#HeyTony: What's the Browns' Plan B if Jimmy Garoppolo is not available?

Editor’s note: Tony Grossi covers the Cleveland Browns for ESPN 850 WKNR.

Hey Tony: If the Patriots do not trade Jimmy Garoppolo, is it Tyrod Taylor, quarterback at No. 1 or see who falls to No. 12? [Patrick] Mahomes or [Brad] Kaaya later?

-- Paul, Lake Milton, Ohio

Hey Paul: My strong hunch is that if Garoppolo is not made available -- or, heaven forbid, the Browns show little interest in pursuing him -- Plan B would be to pursue Taylor as a two-year bridge quarterback, and then a developmental prospect would be drafted from the second tier of quarterbacks. These would include but not be limited to Mahomes, Kaaya, Davis Webb and Nathan Peterman. Under this speculated scenario, the Browns would use their first two draft picks on the best player available (probably on defense) and then consider quarterbacks after that. The drafted quarterback, then, would not be a candidate to start and would fall in line behind Taylor and Cody Kessler. My hope is that this is not actually Plan A, rather than Plan B.

Hey Tony: Is it possible for the Browns to trade No. 12 and a late-round pick for No. 32 and Jimmy G? Or is that a pipe dream?

-- Matt, Fairport Harbor, Ohio

Hey Matt: Mock trades get me dizzy. My guess would be pipe dream. Bill Belichick rarely moves up in the first round. Generally, he’s looking to move down.

Hey Tony: Please compare and contrast Tyrod Taylor vs. current quarterbacks we have and the expected price to get him.

-- Craig, Sylvania, Ohio

Hey Craig: Taylor was a sixth-round pick of the Baltimore Ravens out of Virginia Tech in 2011. The Ravens were trolling for a developmental backup behind Joe Flacco, who was an iron man who rarely missed a snap through his first three years. At the combine, Taylor measured 6-foot-1 and weighed 217 pounds. After playing out his rookie contract as a Ravens backup, he got his break in 2015 when Bills coach Rex Ryan signed him to a modest three-year contract in free agency and then Taylor beat out E.J. Manuel and Matt Cassel for the starting job. He started 29 games in two seasons (15-14), with a TD-to-INT ratio of 37-to-12 and passer rating of 94.2. He averaged seven runs from scrimmage per game. So he is similar to Robert Griffin in physical size and style of play. He missed two games in 2015 with a knee injury and then was held out by the Bills from the final game in 2016 in a management scheme to avoid paying a $27 million injury guarantee. Taylor had groin surgery after the season. The Bills hastily signed him to a five-year, $90 million deal in August of 2016. He would become a free agent if the Bills fail to exercise an option in March that would guarantee Taylor $30.7 million. If Taylor becomes a free agent, expect that guaranteed figure to be in the vicinity of what Taylor is looking for in the first two years of a new contract.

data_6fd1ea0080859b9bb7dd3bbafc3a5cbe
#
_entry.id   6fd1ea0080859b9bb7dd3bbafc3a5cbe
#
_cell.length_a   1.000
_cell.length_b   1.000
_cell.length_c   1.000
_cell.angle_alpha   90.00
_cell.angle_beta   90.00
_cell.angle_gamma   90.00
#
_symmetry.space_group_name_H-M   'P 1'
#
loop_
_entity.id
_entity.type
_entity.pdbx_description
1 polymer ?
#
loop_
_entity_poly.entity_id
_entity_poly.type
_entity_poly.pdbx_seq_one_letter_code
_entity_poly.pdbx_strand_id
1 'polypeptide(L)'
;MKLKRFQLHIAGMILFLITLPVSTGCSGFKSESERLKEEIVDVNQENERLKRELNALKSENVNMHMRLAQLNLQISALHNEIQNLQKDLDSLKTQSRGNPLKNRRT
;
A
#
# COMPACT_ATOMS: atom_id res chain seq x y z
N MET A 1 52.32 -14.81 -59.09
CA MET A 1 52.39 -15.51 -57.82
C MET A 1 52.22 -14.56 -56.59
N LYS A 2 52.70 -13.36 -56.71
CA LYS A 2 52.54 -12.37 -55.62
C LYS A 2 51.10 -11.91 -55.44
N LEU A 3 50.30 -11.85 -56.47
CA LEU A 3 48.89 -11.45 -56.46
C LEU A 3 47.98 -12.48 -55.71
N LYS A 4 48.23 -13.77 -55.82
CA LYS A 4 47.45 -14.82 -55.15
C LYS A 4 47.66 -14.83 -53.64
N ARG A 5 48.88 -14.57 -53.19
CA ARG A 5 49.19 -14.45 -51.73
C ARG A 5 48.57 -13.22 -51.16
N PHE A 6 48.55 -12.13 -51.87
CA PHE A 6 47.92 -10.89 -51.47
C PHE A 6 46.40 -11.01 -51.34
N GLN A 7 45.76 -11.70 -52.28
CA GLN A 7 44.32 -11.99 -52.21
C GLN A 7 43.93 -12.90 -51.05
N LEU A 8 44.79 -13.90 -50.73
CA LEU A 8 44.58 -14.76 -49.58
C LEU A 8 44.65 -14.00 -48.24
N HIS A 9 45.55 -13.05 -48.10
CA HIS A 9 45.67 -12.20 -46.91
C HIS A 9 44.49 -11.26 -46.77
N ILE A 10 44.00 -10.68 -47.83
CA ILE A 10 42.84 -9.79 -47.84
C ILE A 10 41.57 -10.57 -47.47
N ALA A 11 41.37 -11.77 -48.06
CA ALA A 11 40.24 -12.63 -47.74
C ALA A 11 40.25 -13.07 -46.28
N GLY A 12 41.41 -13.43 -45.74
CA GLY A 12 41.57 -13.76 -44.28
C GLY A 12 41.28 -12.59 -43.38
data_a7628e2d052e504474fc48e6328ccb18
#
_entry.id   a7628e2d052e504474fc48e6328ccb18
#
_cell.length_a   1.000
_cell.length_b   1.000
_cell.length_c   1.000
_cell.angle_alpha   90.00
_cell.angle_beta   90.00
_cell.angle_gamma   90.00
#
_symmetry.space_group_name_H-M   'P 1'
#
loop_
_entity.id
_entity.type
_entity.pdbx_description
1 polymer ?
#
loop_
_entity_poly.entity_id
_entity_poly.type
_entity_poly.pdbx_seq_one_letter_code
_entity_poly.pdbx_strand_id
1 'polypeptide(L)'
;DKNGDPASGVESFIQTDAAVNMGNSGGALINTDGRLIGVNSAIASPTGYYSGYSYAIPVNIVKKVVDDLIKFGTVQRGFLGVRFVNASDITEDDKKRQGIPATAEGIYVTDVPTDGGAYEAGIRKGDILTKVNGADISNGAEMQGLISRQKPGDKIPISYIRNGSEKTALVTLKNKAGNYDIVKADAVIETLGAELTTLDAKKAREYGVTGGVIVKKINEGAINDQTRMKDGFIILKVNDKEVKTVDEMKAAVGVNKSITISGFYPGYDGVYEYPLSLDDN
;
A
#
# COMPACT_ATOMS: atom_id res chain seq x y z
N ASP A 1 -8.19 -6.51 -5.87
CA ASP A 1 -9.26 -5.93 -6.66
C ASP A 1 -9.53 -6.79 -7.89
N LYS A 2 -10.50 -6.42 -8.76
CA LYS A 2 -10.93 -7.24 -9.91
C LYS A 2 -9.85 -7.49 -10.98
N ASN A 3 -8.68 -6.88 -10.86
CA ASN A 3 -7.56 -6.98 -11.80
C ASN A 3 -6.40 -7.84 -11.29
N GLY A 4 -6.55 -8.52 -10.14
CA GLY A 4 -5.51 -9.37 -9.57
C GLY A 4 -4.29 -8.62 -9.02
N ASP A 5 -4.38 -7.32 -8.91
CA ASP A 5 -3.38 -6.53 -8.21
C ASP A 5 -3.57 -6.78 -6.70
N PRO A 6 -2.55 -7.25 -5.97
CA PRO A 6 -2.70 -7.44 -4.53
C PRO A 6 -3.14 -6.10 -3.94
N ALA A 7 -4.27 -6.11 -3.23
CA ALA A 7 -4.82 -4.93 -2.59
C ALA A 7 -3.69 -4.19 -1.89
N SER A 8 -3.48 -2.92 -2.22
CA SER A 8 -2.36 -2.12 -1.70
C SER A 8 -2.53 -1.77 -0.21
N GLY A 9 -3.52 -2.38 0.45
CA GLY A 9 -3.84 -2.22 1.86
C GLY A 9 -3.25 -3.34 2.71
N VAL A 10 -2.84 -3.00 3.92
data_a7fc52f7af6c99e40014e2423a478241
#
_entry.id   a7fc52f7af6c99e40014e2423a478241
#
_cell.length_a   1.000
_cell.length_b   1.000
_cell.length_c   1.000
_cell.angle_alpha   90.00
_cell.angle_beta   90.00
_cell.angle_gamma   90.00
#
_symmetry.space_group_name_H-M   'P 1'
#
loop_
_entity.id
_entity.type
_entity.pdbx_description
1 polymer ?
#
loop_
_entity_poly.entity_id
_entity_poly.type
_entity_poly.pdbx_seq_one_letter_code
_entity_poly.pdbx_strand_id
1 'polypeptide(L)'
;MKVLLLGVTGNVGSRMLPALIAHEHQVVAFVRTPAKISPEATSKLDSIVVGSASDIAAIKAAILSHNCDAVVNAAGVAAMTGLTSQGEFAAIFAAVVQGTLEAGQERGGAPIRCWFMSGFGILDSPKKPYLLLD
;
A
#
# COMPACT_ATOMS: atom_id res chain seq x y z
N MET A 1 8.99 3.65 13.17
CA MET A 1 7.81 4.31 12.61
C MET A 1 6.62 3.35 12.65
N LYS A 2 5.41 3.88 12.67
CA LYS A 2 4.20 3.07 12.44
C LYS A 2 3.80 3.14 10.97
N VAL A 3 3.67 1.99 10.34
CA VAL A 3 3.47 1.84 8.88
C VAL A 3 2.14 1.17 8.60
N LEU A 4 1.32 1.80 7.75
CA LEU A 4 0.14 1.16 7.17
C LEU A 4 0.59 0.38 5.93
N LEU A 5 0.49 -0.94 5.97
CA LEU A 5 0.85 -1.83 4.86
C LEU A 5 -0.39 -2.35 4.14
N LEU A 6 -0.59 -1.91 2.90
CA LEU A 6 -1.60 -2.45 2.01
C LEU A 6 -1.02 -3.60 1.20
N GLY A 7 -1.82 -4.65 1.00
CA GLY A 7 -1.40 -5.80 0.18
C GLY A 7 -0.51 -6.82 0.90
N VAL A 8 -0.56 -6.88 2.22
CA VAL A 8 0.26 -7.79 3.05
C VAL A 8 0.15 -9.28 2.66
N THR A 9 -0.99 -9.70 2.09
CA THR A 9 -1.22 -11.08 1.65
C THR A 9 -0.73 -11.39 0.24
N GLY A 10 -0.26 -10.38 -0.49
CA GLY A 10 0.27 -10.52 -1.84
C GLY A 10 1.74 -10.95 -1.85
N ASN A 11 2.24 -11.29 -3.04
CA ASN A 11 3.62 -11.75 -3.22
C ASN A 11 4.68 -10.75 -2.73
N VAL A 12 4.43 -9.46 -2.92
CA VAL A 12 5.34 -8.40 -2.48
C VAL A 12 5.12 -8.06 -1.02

Hey Tony: What about Mike Glennon as an option. He's a big, tall, stand-in-the-pocket-type guy?

-- John, Atlanta, Georgia